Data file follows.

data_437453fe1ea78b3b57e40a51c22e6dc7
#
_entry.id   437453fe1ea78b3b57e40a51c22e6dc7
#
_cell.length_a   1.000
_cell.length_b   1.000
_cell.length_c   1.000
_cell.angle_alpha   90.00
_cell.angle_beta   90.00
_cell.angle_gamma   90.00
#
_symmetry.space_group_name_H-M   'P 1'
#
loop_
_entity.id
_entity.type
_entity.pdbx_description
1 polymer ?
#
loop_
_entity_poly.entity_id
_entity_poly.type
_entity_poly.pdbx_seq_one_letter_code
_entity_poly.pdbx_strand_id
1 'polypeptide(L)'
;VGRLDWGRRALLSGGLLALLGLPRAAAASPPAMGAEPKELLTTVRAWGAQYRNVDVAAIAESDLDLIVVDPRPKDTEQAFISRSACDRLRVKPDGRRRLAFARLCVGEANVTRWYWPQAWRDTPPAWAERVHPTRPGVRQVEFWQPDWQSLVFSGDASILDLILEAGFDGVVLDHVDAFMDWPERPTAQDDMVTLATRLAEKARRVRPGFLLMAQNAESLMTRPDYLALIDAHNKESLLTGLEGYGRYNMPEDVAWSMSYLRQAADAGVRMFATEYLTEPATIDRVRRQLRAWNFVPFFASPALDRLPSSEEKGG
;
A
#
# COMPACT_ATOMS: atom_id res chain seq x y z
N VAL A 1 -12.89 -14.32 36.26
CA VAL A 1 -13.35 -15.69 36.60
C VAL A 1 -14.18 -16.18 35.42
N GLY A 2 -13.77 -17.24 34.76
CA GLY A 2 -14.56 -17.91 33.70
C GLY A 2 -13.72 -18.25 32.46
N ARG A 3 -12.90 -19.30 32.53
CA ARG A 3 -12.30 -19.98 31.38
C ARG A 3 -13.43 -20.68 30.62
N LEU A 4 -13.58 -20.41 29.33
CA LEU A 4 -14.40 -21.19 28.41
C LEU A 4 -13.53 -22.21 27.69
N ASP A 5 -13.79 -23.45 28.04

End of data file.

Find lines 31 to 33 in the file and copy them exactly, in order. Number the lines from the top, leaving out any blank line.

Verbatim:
N VAL A 1 -12.89 -14.32 36.26
CA VAL A 1 -13.35 -15.69 36.60
C VAL A 1 -14.18 -16.18 35.42